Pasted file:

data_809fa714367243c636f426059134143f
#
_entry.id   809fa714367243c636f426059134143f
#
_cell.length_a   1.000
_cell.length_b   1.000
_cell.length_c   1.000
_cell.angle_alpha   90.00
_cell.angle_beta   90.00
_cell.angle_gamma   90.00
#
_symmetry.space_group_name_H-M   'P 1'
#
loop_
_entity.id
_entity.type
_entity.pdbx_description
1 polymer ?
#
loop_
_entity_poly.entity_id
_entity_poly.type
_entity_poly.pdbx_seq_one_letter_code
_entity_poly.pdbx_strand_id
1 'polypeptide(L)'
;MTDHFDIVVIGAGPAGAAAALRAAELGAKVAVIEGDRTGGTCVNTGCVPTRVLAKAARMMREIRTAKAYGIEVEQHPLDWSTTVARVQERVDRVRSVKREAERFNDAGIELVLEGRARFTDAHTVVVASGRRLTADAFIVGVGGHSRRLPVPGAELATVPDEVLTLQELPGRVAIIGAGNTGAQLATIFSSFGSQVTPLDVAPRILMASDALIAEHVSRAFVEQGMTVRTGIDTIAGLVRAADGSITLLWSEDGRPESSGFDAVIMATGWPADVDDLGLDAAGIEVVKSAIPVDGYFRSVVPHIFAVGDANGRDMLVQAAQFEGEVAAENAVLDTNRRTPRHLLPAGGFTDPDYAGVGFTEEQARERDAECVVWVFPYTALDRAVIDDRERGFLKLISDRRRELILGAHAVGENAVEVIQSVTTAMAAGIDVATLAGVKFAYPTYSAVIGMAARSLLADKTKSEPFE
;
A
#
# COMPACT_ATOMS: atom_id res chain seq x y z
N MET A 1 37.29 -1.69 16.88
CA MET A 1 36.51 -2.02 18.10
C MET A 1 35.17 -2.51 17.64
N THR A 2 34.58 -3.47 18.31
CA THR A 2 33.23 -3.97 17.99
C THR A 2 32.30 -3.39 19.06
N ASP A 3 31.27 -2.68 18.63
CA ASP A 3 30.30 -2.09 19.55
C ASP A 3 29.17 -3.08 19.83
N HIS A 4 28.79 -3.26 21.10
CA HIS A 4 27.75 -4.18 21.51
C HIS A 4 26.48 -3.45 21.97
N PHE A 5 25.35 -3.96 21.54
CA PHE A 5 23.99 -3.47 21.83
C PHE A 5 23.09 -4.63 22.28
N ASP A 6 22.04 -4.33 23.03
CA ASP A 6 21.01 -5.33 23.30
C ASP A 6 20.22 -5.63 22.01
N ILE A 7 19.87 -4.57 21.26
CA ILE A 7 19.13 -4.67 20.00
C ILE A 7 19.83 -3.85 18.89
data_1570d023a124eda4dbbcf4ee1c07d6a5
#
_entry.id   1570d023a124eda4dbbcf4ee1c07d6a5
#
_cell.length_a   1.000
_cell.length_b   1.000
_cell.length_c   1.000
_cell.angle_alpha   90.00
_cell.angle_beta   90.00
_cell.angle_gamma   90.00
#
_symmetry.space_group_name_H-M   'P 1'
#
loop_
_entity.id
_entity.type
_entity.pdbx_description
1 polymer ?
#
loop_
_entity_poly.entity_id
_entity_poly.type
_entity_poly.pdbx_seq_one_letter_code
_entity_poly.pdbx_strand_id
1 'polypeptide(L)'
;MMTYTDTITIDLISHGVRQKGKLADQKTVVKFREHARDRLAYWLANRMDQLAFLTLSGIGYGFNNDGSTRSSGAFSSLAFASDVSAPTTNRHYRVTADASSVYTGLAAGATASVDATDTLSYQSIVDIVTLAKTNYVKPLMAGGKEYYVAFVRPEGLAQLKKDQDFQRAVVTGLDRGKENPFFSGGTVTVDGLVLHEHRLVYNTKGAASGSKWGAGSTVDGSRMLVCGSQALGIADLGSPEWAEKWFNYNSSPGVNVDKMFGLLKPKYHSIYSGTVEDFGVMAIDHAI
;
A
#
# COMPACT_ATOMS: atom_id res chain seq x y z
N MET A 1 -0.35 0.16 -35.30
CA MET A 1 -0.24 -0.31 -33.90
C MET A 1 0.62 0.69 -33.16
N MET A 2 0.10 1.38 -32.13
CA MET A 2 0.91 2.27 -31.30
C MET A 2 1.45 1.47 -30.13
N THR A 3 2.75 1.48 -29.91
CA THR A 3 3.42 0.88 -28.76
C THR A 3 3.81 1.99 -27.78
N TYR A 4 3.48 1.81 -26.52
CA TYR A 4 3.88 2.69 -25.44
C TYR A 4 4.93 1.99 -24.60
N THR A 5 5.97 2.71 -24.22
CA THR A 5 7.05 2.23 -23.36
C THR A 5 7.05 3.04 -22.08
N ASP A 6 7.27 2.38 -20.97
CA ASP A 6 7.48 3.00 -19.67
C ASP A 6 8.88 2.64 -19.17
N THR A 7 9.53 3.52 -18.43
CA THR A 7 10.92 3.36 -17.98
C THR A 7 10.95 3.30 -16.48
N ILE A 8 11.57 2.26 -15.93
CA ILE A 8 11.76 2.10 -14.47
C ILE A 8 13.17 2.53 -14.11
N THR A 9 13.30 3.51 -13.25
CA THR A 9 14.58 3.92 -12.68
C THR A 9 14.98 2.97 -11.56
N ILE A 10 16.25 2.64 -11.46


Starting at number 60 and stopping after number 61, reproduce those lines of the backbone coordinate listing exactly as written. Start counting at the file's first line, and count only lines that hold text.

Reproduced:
_cell.angle_beta   90.00
_cell.angle_gamma   90.00